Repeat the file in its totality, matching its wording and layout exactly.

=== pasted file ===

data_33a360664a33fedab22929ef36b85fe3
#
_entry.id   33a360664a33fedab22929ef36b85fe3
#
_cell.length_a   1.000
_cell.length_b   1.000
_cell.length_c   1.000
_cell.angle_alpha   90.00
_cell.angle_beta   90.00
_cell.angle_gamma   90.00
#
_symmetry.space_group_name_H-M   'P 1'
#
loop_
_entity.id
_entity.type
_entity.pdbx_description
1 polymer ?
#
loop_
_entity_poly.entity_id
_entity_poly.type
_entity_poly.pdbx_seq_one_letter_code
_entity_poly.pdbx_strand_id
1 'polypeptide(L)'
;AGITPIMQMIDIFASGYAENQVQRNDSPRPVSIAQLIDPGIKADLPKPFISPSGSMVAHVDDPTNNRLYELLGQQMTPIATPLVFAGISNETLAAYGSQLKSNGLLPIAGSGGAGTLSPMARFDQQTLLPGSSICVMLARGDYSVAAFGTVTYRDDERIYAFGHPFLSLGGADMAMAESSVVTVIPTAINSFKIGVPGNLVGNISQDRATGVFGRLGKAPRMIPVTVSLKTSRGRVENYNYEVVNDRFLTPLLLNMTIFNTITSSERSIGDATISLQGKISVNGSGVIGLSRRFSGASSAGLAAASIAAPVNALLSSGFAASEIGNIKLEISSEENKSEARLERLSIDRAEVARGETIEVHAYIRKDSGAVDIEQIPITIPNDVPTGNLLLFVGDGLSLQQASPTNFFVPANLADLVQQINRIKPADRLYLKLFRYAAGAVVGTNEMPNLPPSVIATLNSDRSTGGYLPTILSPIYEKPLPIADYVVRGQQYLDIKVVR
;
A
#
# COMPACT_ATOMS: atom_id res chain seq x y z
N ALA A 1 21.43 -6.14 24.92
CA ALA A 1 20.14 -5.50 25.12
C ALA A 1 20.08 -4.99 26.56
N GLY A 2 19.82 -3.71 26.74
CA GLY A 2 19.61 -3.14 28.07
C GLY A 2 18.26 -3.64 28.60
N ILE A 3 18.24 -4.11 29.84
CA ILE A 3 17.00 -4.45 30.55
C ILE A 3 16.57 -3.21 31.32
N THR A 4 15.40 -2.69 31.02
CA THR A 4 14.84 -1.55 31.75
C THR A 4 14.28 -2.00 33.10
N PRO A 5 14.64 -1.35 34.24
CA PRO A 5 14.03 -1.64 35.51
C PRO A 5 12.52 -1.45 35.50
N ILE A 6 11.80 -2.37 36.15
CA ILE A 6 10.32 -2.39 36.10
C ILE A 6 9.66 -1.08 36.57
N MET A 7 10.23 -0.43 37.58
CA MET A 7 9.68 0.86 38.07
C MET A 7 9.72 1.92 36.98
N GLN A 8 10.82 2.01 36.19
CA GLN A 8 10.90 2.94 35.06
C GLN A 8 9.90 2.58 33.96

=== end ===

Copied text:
data_33a360664a33fedab22929ef36b85fe3
#
_entry.id   33a360664a33fedab22929ef36b85fe3
#
_cell.length_a   1.000
_cell.length_b   1.000
_cell.length_c   1.000
_cell.angle_alpha   90.00
_cell.angle_beta   90.00
_cell.angle_gamma   90.00
#
_symmetry.space_group_name_H-M   'P 1'
#
loop_
_entity.id
_entity.type
_entity.pdbx_description
1 polymer ?
#
loop_
_entity_poly.entity_id
_entity_poly.type
_entity_poly.pdbx_seq_one_letter_code
_entity_poly.pdbx_strand_id
1 'polypeptide(L)'
;AGITPIMQMIDIFASGYAENQVQRNDSPRPVSIAQLIDPGIKADLPKPFISPSGSMVAHVDDPTNNRLYELLGQQMTPIATPLVFAGISNETLAAYGSQLKSNGLLPIAGSGGAGTLSPMARFDQQTLLPGSSICVMLARGDYSVAAFGTVTYRDDERIYAFGHPFLSLGGADMAMAESSVVTVIPTAINSFKIGVPGNLVGNISQDRATGVFGRLGKAPRMIPVTVSLKTSRGRVENYNYEVVNDRFLTPLLLNMTIFNTITSSERSIGDATISLQGKISVNGSGVIGLSRRFSGASSAGLAAASIAAPVNALLSSGFAASEIGNIKLEISSEENKSEARLERLSIDRAEVARGETIEVHAYIRKDSGAVDIEQIPITIPNDVPTGNLLLFVGDGLSLQQASPTNFFVPANLADLVQQINRIKPADRLYLKLFRYAAGAVVGTNEMPNLPPSVIATLNSDRSTGGYLPTILSPIYEKPLPIADYVVRGQQYLDIKVVR
;
A
#
# COMPACT_ATOMS: atom_id res chain seq x y z
N ALA A 1 21.43 -6.14 24.92
CA ALA A 1 20.14 -5.50 25.12
C ALA A 1 20.08 -4.99 26.56
N GLY A 2 19.82 -3.71 26.74
CA GLY A 2 19.61 -3.14 28.07
C GLY A 2 18.26 -3.64 28.60
N ILE A 3 18.24 -4.11 29.84
CA ILE A 3 17.00 -4.45 30.55
C ILE A 3 16.57 -3.21 31.32
N THR A 4 15.40 -2.69 31.02
CA THR A 4 14.84 -1.55 31.75
C THR A 4 14.28 -2.00 33.10
N PRO A 5 14.64 -1.35 34.24
CA PRO A 5 14.03 -1.64 35.51
C PRO A 5 12.52 -1.45 35.50
N ILE A 6 11.80 -2.37 36.15
CA ILE A 6 10.32 -2.39 36.10
C ILE A 6 9.66 -1.08 36.57
N MET A 7 10.23 -0.43 37.58
CA MET A 7 9.68 0.86 38.07
C MET A 7 9.72 1.92 36.98
N GLN A 8 10.82 2.01 36.19
CA GLN A 8 10.90 2.94 35.06
C GLN A 8 9.90 2.58 33.96